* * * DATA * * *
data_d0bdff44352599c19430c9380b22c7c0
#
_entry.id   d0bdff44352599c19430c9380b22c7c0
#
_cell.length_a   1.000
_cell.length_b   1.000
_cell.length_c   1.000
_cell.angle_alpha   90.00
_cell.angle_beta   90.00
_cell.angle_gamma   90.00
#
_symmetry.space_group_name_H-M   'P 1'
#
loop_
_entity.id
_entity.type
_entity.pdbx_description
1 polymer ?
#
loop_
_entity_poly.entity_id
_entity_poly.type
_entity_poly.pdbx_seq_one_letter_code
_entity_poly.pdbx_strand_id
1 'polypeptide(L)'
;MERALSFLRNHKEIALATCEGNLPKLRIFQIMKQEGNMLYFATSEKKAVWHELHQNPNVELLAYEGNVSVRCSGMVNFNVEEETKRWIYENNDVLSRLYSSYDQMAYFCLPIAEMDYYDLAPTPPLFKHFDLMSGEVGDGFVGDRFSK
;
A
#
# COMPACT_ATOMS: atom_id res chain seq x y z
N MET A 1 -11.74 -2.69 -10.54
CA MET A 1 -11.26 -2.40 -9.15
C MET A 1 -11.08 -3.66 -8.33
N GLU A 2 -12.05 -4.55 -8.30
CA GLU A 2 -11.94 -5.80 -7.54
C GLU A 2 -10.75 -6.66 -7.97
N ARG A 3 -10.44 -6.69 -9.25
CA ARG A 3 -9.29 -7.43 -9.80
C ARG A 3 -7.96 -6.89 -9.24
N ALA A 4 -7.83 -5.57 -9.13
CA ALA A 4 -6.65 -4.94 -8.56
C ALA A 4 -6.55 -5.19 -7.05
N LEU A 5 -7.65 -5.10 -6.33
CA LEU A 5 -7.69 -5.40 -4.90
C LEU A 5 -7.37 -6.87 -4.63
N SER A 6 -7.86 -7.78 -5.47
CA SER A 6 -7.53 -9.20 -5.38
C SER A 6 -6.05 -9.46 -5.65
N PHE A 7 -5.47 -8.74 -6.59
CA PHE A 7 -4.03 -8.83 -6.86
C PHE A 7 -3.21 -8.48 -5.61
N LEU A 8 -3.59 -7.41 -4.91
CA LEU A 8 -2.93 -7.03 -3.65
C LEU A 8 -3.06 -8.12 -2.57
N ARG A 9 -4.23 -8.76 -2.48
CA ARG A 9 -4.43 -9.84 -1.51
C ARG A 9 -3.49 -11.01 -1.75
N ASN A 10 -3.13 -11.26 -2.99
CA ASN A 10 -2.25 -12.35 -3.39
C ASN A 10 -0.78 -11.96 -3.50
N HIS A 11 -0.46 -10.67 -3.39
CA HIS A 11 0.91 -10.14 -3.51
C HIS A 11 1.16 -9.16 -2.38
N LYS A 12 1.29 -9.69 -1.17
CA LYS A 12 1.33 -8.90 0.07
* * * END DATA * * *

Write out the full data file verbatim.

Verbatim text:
data_d0bdff44352599c19430c9380b22c7c0
#
_entry.id   d0bdff44352599c19430c9380b22c7c0
#
_cell.length_a   1.000
_cell.length_b   1.000
_cell.length_c   1.000
_cell.angle_alpha   90.00
_cell.angle_beta   90.00
_cell.angle_gamma   90.00
#
_symmetry.space_group_name_H-M   'P 1'
#
loop_
_entity.id
_entity.type
_entity.pdbx_description
1 polymer ?
#
loop_
_entity_poly.entity_id
_entity_poly.type
_entity_poly.pdbx_seq_one_letter_code
_entity_poly.pdbx_strand_id
1 'polypeptide(L)'
;MERALSFLRNHKEIALATCEGNLPKLRIFQIMKQEGNMLYFATSEKKAVWHELHQNPNVELLAYEGNVSVRCSGMVNFNVEEETKRWIYENNDVLSRLYSSYDQMAYFCLPIAEMDYYDLAPTPPLFKHFDLMSGEVGDGFVGDRFSK
;
A
#
# COMPACT_ATOMS: atom_id res chain seq x y z
N MET A 1 -11.74 -2.69 -10.54
CA MET A 1 -11.26 -2.40 -9.15
C MET A 1 -11.08 -3.66 -8.33
N GLU A 2 -12.05 -4.55 -8.30
CA GLU A 2 -11.94 -5.80 -7.54
C GLU A 2 -10.75 -6.66 -7.97
N ARG A 3 -10.44 -6.69 -9.25
CA ARG A 3 -9.29 -7.43 -9.80
C ARG A 3 -7.96 -6.89 -9.24
N ALA A 4 -7.83 -5.57 -9.13
CA ALA A 4 -6.65 -4.94 -8.56
C ALA A 4 -6.55 -5.19 -7.05
N LEU A 5 -7.65 -5.10 -6.33
CA LEU A 5 -7.69 -5.40 -4.90
C LEU A 5 -7.37 -6.87 -4.63
N SER A 6 -7.86 -7.78 -5.47
CA SER A 6 -7.53 -9.20 -5.38
C SER A 6 -6.05 -9.46 -5.65
N PHE A 7 -5.47 -8.74 -6.59
CA PHE A 7 -4.03 -8.83 -6.86
C PHE A 7 -3.21 -8.48 -5.61
N LEU A 8 -3.59 -7.41 -4.91
CA LEU A 8 -2.93 -7.03 -3.65
C LEU A 8 -3.06 -8.12 -2.57
N ARG A 9 -4.23 -8.76 -2.48
CA ARG A 9 -4.43 -9.84 -1.51
C ARG A 9 -3.49 -11.01 -1.75
N ASN A 10 -3.13 -11.26 -2.99
CA ASN A 10 -2.25 -12.35 -3.39
C ASN A 10 -0.78 -11.96 -3.50
N HIS A 11 -0.46 -10.67 -3.39
CA HIS A 11 0.91 -10.14 -3.51
C HIS A 11 1.16 -9.16 -2.38
N LYS A 12 1.29 -9.69 -1.17
CA LYS A 12 1.33 -8.90 0.07